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Lancaster County Schools continue making school safety “a number one priority” amid violent upticks

The typical weapons like knives, razors and guns are not allowed on school property, but the...
The typical weapons like knives, razors and guns are not allowed on school property, but the director says they have seen an uptick in pepper spray and tasers recently as well.(Source: (Lancaster County Schools))
Published: Sep. 9, 2021 at 5:21 PM EDT
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CHARLOTTE, N.C. (WBTV) - As Charlotte-Mecklenburg School leaders look to find ways to stop students from bringing loaded guns to school after a violent and disturbing start to the new school year, we look to a different school district to see what has worked for them.

The Lancaster County School District in South Carolina says in the last 10 years they have seen only a handful of guns inside their schools. While the district recognizes that it is a much smaller school district in comparison to CMS—the safety director says one non-negotiable punishment helps keep weapons out of their schools

Safety and Transportation Director Bryan Vaughn says they stand firm on any weapons coming into the schools with recommended expulsions.

If you are caught with something you are not supposed to, you are gone and could even be handed over to the sheriff’s office.

Before I get more into that, let’s talk about what the district is looking for and how they find these things. The typical weapons like knives, razors and guns are not allowed on school property, but the director says they have seen an uptick in pepper spray and tasers recently as well.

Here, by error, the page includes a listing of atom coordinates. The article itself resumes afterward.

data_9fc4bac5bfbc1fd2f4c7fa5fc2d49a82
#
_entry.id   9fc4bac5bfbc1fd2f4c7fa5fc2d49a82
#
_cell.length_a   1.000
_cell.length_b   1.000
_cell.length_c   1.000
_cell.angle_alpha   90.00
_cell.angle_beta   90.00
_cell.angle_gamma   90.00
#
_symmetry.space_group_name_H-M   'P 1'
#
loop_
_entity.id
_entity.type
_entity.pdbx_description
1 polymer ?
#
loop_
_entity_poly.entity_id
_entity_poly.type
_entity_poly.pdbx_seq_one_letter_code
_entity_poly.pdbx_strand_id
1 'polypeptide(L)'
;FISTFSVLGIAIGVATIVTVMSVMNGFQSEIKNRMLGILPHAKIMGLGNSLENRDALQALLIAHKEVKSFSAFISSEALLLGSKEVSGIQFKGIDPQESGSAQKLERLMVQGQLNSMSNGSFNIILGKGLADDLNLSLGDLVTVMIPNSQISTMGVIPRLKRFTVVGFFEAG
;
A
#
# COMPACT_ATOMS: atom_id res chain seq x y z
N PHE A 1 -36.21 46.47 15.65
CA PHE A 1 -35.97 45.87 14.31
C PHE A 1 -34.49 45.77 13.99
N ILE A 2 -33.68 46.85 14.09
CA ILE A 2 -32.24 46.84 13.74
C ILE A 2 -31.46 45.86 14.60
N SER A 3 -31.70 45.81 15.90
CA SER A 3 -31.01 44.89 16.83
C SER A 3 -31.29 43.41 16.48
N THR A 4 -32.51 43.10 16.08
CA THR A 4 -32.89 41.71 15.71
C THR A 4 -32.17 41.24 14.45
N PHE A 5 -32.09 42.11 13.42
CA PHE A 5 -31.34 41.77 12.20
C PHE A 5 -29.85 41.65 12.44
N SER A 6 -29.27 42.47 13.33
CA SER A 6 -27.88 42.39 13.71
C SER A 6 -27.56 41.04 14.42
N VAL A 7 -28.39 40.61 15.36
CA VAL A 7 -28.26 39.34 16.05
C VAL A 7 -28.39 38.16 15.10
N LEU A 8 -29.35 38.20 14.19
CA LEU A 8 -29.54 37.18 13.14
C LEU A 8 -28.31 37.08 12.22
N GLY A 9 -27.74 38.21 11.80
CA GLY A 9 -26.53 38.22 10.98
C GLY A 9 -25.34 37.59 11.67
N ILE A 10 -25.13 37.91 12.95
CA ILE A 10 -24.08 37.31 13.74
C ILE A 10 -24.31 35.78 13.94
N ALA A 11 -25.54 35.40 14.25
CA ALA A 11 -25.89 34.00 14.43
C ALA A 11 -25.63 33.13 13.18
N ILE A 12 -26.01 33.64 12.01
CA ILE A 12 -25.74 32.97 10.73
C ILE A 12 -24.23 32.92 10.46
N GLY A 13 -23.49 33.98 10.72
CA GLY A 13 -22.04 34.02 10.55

With the school resources officers, Lancaster Schools uses portable metal detectors and K9s to find these items. Both types of searches are done at random within middle and high schools. The director believes these efforts have helped deter this type of behavior, but he also thinks their consistent and firm punishment of recommended expulsion makes kids think twice.

”There are many situations that occur where there are gray areas where you want to have some discretion but the bottom line is there is not a legitimate place for a weapon on school grounds,” says Vaughn.

”It’s not the same as when I was growing up,” says one mom who agrees with the safety measures.

When you send your child to school 6 hours a day you expect them to be safe. Sometimes that safety looks like this—metal detectors and K9s.

”If it means metal detectors to keep safe, I’m ok with that,” says another.

”If it keeps them protected, I am all for it,” says one more mom who is all for keeping her kids safe.

Lancaster County Schools says it is taking that protection seriously.

”When those things happen it’s as if those things happen to our own children,” says Vaughn.

School shootings. Bomb threats. Bringing guns to school. It is happening across both the Carolinas. Vaughn says it is the main reason they put so much effort into safety.

”Our core mission is to educate kids and you can’t educate kids if they don’t feel safe being in school if they don’t feel safe while they’re there,” he explains.

Vaughn calls the district a quote microcosm of the community. Simply put, if it is in the community it could be in the schools. Recently, two girls were fighting on this bus, according to Vaughn. One used pepper spray on the other, which ended up hitting eight students and the bus driver. So he says his relationship with his parents is another key to safety success.

”First and foremost you’ve gotta have that good parental support. Then you gotta be open with your parents. You gotta be transparent. You’ve gotta let them know what’s taking place,” he says.

It is what Vaughn credits for why they’re able to do random metal detector searches or have students hand over their backpacks to be searched by K9s. Efforts to continue the main goal of teaching.

”We’ve drawn the line and we’re sticking to it at this point,” says Vaughn.

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